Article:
A dog’s health and well being is important to many breeders, Havanese breeders being no exception. There are a number of health tests available breeders can choose to use. Topic include: Spay/Neuter, genetics, health tests (BAER, CERF, Hip Dysplasia, Patella Luxation), holiday hazards, and so much more...
There may come a time that your Havanese will require surgery and/or need to be anesthetized for spaying/neutering, dental work, C-section, injury etc. While anesthetics are better and safer than they used to be, there is always some associated risk. Other than potential allergies and sensitivities, heart rate may slow, irregularities develop, blood pressure drop and body functions collapse.
Hereditary deafness in Havanese, while only mentioned recently, is not a new problem. Deaf Havanese have been appearing sporadically for years, but breeders… thinking it was an isolated incident, rarely shared the information. This heritable disorder has a complex mode of inheritance . It is not known at this time whether it is colour/ pattern linked as in other breeds with hereditary deafness.
Havanese, like any breed, can have congenital deafness. Baer testing is the only test accepted to confirm the hearing status of your Havanese. Baer is also one of four required tests for a Havanese CHIC number. There are two types of deafness found in Havanese - acquired and congenital.
CERF stands for Canine Eye Registration Foundation. A CERF exam is done by an ophthalmologist and checks for eye problems. Of course everyone knows that genetic testing is important in breeding stock but what about all the others and what about all the pets? At this time, heritable cataracts is a serious widespread genetic disorder in the Havanese.
Reputable breeders care about every puppy they breed and are committed to finding homes that will provide the same level of love and care they would themselves. While close placements with owners you have personally met are ideal, reality is that puppy buyers may be across the country or even across the world.
The Havanese is generally a healthy long lived little dog. This does not mean he is perfect. Just like every other dog breed, the Havanese is prone to some genetic hereditary disorders. Like other breeds with a very small gene pool, some of these issues may be compounded and widespread. As the breed is still quite young in its rebuilding, some disorders are just now coming to light.
Diseases affecting major organs: neurological disorders, liver shunt, and heart disease.
Hypothyroidism, a low thyroid is a common cause of skin and hair problems. Some dogs with low thyroid will show no symptoms at all or only a few symptom, while others show numerous symptoms. Possible symptoms include dry brittle hair, thinning coat and hair loss, dry flaky skin, cool skin, skin infections, weight gain with low food consumption, lethargy and fatigue, irregular heat cycles, infertility, inconsistent bowel movements, heat and cold sensitivity and excessive skin pigmentation.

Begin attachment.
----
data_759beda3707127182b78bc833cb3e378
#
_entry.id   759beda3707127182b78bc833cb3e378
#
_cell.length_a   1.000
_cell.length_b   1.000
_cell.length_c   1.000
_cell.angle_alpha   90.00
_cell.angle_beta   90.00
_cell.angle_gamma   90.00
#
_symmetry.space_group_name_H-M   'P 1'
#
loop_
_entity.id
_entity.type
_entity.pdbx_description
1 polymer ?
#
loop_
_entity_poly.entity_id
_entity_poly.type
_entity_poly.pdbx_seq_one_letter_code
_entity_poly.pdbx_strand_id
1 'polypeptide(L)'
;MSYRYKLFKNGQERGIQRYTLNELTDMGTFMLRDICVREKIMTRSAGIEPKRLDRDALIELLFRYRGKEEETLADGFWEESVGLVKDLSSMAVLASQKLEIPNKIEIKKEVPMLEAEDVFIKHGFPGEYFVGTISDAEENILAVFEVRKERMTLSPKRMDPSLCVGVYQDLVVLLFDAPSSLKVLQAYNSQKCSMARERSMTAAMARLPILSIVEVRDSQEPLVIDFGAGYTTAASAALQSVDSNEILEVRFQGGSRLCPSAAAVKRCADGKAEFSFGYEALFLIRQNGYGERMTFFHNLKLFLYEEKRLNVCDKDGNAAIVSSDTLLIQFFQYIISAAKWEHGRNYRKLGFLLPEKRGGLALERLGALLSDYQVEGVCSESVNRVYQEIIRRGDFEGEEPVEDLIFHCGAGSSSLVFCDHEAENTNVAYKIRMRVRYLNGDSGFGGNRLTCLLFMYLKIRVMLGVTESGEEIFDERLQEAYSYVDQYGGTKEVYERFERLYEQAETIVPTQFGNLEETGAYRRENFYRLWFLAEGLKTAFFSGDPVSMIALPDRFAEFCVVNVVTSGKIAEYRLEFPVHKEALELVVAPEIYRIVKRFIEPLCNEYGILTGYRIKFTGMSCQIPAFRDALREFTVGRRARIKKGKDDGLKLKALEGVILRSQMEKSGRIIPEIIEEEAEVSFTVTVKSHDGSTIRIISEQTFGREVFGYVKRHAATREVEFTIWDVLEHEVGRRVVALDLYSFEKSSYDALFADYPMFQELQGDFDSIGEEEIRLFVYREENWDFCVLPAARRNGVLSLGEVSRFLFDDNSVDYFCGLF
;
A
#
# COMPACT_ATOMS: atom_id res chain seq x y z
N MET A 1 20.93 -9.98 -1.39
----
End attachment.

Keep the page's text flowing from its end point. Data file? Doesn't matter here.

Patellar luxation is the slipping of the kneecap. This may be as a result of injury or be a genetic predisposition. Patellar luxation can affect one or both legs. This condition is quite common in many small breeds including the Havanese. Some signs to watch for are difficulty straightening the leg, a hop I skip in the gait, limping or pain.
How important is Health Testing? Each individual breed has specific health issues that show up in lines and can be produced in offspring, the Havanese are no different. Ongoing research and proper health screening will help reduce such health issues in our breed. An eye test and patella check are the very minimum you should do.
While some health conditions occasionally occur, the Havanese remains a healthy little breed with a life expectancy of approximately 12 to 15 years.
HIPS: It has been a long held belief that Hip issues are exclusive to big dogs. While hip dysplasia most often occurs in medium, large and giant breeds, a number of small breeds, the Havanese included, can also suffer from hip problems.
Hip dysplasia is the hip disorder that most people are familiar with, but there are other conditions which can affect the hip area. One of these is Legg Calve Perthes Disease, a disorder of hip joint conformation.
Patellar luxation is also commonly referred to as kneecap luxation, slipping patellas, slipped stifles or dislocation of the knee cap. Patella Luxation may be congenital (existing from birth) or acquired.